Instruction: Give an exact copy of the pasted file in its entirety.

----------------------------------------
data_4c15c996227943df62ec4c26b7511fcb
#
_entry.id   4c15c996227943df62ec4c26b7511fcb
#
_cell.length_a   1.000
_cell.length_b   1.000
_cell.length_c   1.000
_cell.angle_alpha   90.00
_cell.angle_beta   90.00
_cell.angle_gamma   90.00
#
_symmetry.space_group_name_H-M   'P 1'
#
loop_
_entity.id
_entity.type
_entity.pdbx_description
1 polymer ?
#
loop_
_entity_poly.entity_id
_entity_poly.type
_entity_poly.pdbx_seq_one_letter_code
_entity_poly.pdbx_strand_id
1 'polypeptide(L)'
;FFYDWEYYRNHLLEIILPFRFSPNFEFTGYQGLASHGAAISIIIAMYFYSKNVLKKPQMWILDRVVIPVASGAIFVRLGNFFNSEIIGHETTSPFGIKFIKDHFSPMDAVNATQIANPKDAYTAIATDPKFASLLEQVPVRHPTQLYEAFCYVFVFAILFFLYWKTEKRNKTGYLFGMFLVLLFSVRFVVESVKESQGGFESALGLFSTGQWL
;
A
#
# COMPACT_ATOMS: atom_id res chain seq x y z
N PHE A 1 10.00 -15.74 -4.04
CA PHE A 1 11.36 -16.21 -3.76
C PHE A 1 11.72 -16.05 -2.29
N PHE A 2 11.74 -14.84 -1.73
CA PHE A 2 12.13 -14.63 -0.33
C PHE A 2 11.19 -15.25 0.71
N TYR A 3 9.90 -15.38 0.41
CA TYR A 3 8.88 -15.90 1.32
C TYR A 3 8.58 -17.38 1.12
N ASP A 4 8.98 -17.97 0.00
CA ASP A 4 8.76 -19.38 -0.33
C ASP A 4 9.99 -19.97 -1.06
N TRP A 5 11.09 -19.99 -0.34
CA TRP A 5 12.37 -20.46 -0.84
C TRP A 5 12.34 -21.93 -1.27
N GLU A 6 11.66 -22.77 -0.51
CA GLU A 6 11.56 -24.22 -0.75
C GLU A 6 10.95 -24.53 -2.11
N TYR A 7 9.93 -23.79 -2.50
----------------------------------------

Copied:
data_4c15c996227943df62ec4c26b7511fcb
#
_entry.id   4c15c996227943df62ec4c26b7511fcb
#
_cell.length_a   1.000
_cell.length_b   1.000
_cell.length_c   1.000
_cell.angle_alpha   90.00
_cell.angle_beta   90.00
_cell.angle_gamma   90.00
#
_symmetry.space_group_name_H-M   'P 1'
#
loop_
_entity.id
_entity.type
_entity.pdbx_description
1 polymer ?
#
loop_
_entity_poly.entity_id
_entity_poly.type
_entity_poly.pdbx_seq_one_letter_code
_entity_poly.pdbx_strand_id
1 'polypeptide(L)'
;FFYDWEYYRNHLLEIILPFRFSPNFEFTGYQGLASHGAAISIIIAMYFYSKNVLKKPQMWILDRVVIPVASGAIFVRLGNFFNSEIIGHETTSPFGIKFIKDHFSPMDAVNATQIANPKDAYTAIATDPKFASLLEQVPVRHPTQLYEAFCYVFVFAILFFLYWKTEKRNKTGYLFGMFLVLLFSVRFVVESVKESQGGFESALGLFSTGQWL
;
A
#
# COMPACT_ATOMS: atom_id res chain seq x y z
N PHE A 1 10.00 -15.74 -4.04
CA PHE A 1 11.36 -16.21 -3.76
C PHE A 1 11.72 -16.05 -2.29
N PHE A 2 11.74 -14.84 -1.73
CA PHE A 2 12.13 -14.63 -0.33
C PHE A 2 11.19 -15.25 0.71
N TYR A 3 9.90 -15.38 0.41
CA TYR A 3 8.88 -15.90 1.32
C TYR A 3 8.58 -17.38 1.12
N ASP A 4 8.98 -17.97 0.00
CA ASP A 4 8.76 -19.38 -0.33
C ASP A 4 9.99 -19.97 -1.06
N TRP A 5 11.09 -19.99 -0.34
CA TRP A 5 12.37 -20.46 -0.84
C TRP A 5 12.34 -21.93 -1.27
N GLU A 6 11.66 -22.77 -0.51
CA GLU A 6 11.56 -24.22 -0.75
C GLU A 6 10.95 -24.53 -2.11
N TYR A 7 9.93 -23.79 -2.50